Daniel McKenna said...

I got Silas Marner on "" which has public domain books to download in plain text on up...It's a good read, especially insightful of human nature; from a perspective that Dickens correctly recognized as being female, by George

Daniel McKenna said...

Yeah, I'd forgotten about the August nights, even last year when I wondered if it was too hot to busk; drenched in sweat. It was 90 degrees (and felt like 103) for about 5 days about a week ago; and now it is a perfect 78 and feels like 72 with the breeze.
There are a couple residents watching some movie on another computer and one of them is commenting out loud; reacting to everything with his own little editorial; annoying enough -the movie is called The Purge 3(!) and I guess has racial themes in it- and to make it worse it is almost impossible to ignore him because he is a black Archie Bunker, pure and simple; just as closed minded, only black; it's like that black and white picture where you can either see the face or the silhouette of the vase; and Archie would be the white face and this guy next to me would be the black vase (I know I over explained that) Very hard to ignore and work on my writing, as soon as I made the Bunker connection I have to keep listening to see how far a human being can put his foot in his mouth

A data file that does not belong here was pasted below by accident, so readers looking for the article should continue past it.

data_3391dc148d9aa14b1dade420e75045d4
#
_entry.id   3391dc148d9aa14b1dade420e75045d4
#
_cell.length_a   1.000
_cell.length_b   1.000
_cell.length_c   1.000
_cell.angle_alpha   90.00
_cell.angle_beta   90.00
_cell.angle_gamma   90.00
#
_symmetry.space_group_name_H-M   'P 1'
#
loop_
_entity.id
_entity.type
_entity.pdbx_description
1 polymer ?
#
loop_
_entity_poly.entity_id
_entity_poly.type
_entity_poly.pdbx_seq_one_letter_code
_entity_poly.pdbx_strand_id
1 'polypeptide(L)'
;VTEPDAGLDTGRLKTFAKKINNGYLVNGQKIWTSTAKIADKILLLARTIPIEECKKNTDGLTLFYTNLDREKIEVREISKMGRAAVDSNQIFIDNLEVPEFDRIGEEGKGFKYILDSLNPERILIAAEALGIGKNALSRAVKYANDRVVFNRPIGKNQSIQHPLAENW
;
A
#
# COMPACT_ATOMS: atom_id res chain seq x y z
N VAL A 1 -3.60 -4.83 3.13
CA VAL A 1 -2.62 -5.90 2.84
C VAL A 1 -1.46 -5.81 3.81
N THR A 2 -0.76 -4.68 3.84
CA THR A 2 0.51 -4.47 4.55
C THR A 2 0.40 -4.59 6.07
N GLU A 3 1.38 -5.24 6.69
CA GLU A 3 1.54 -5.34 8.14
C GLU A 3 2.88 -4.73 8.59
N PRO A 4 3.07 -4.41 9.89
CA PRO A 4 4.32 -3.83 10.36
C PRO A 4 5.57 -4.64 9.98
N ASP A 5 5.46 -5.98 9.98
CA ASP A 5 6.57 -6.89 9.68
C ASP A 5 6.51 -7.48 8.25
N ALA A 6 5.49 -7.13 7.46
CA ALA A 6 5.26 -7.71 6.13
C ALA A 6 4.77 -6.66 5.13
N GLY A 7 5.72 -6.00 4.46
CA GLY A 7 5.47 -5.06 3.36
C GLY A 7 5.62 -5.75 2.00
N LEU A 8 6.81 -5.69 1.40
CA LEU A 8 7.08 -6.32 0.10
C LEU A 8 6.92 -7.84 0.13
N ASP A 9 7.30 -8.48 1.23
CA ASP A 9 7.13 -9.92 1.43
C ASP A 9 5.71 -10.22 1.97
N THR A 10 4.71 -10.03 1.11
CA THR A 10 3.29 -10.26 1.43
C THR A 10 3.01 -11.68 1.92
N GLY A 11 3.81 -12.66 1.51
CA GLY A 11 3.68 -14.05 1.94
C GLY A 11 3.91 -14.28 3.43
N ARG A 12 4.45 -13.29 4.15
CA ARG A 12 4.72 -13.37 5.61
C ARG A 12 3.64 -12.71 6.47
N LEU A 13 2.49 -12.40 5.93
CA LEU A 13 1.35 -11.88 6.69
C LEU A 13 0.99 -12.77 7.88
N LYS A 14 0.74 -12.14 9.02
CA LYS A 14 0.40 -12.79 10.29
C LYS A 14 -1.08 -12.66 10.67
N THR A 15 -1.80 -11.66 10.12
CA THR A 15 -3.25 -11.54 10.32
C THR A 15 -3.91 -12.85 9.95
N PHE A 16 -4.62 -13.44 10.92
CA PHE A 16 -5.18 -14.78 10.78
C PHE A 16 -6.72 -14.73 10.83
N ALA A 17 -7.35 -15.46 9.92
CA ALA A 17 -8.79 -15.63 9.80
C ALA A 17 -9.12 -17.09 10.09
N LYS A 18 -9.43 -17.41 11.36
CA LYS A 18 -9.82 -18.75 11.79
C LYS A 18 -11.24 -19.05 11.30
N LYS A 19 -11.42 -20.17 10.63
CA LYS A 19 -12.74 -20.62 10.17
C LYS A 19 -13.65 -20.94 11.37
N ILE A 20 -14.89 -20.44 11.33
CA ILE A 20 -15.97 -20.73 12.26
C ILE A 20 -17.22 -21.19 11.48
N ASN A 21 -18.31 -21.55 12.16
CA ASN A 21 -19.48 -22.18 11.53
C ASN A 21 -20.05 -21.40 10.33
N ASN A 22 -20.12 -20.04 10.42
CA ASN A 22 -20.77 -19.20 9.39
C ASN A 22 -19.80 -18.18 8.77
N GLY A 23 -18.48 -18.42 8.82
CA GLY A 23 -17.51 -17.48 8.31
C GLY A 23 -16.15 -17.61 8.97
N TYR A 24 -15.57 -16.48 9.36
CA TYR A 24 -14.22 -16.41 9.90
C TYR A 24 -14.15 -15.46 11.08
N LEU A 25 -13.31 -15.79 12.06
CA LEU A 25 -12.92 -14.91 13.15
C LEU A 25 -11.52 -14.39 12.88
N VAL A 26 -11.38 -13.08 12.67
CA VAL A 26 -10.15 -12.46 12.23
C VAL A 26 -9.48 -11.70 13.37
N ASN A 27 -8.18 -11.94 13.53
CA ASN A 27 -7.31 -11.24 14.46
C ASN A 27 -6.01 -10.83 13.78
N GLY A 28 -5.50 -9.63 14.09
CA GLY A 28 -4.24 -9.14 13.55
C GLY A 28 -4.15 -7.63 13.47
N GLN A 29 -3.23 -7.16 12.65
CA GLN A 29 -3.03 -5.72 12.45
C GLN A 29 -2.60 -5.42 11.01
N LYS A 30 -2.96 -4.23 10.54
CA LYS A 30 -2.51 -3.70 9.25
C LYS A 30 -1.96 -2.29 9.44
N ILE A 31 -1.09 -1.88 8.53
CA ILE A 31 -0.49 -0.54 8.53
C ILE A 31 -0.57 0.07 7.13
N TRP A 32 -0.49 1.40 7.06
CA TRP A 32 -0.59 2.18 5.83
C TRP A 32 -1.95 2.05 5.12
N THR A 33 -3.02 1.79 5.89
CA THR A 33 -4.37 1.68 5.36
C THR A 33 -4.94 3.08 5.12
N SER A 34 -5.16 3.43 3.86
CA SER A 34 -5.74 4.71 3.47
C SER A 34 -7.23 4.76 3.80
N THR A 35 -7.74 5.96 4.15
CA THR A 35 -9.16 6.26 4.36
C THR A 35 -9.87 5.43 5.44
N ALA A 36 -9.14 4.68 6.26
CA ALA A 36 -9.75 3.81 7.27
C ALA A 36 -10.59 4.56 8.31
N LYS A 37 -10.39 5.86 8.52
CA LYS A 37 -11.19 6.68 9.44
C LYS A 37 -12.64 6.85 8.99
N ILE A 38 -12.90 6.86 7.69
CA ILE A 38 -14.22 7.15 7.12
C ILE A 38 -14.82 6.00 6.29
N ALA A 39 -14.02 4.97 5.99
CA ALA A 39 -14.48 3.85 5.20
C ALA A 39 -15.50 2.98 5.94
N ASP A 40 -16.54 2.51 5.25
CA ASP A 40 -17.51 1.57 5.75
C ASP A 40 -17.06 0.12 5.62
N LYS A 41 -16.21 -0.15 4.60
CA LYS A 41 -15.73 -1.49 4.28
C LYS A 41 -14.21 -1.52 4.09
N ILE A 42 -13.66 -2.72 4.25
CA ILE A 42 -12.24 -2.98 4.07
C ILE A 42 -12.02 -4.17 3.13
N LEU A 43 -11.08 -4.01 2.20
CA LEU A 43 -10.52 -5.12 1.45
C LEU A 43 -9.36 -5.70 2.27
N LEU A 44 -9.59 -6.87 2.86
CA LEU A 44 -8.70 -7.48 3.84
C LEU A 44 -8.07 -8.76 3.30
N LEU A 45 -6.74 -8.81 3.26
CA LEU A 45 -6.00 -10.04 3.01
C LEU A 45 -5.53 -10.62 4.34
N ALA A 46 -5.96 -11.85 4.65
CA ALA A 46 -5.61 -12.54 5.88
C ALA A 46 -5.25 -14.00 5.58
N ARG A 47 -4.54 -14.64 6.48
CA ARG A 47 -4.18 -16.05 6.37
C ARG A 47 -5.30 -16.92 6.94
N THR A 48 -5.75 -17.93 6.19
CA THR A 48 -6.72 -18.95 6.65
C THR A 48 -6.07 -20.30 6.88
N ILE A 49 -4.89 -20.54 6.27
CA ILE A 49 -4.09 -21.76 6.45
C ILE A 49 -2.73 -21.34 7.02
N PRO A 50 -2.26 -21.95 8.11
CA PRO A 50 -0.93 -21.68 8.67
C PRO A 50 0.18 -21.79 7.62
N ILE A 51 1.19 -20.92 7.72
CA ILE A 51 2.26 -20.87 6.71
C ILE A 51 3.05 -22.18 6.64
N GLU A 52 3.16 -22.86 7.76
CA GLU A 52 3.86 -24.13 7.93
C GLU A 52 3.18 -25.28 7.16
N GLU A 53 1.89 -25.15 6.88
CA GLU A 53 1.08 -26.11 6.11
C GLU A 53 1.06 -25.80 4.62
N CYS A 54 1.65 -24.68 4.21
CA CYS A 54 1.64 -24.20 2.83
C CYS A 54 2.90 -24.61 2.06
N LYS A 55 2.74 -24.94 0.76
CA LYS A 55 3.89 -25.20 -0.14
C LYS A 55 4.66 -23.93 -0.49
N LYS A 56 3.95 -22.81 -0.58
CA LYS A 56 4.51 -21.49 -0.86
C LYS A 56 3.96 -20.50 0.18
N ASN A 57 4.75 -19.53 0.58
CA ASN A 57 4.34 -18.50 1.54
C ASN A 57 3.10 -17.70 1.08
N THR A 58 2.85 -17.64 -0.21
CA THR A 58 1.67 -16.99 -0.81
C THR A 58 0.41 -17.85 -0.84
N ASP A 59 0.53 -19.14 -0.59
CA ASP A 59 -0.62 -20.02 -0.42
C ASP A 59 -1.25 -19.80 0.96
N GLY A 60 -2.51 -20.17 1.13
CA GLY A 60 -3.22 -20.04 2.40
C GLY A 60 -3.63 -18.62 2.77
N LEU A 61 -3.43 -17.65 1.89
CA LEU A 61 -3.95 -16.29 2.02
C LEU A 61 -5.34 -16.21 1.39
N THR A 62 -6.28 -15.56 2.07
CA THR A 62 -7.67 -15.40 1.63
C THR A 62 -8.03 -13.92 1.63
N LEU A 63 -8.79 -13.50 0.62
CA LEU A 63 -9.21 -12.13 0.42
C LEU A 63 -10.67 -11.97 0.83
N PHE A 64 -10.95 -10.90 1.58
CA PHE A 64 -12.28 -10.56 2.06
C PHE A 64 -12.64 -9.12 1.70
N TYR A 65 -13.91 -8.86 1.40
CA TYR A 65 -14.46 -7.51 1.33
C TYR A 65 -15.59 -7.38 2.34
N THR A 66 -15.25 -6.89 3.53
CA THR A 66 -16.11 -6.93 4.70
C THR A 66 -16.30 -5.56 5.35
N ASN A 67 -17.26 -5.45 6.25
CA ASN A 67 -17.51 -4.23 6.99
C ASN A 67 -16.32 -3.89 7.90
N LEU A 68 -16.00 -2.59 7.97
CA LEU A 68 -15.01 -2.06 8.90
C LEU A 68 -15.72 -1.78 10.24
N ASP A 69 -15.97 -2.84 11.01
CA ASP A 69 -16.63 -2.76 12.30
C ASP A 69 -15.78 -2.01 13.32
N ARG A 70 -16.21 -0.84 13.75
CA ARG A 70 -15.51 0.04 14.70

alex carter said...

The black Archie Bunker sounds hilarious, really.

Daniel McKenna said...

He was taking the action of the movie as if it was true life:
A character said: "There's not enough for everybody," in reference to the resources in the world (hence the need to purge a portion of society and whittle down the competition for those resources) and the black Archie exclaimed: "There's not enough for everybody, you heard that?!? He's talking about us, the poor people! (I'm sure if I wasn't in the room he would have thrown the "n" word in).
It was as if the character in the movie articulated his beliefs and confirmed his world view; and that he now had proof that that was what was happening in his life and had come face to face (screen) with the enemy.
I didn't dare tell him it was only some writer's fantasy; because then he would have known that I was "one of them." LOL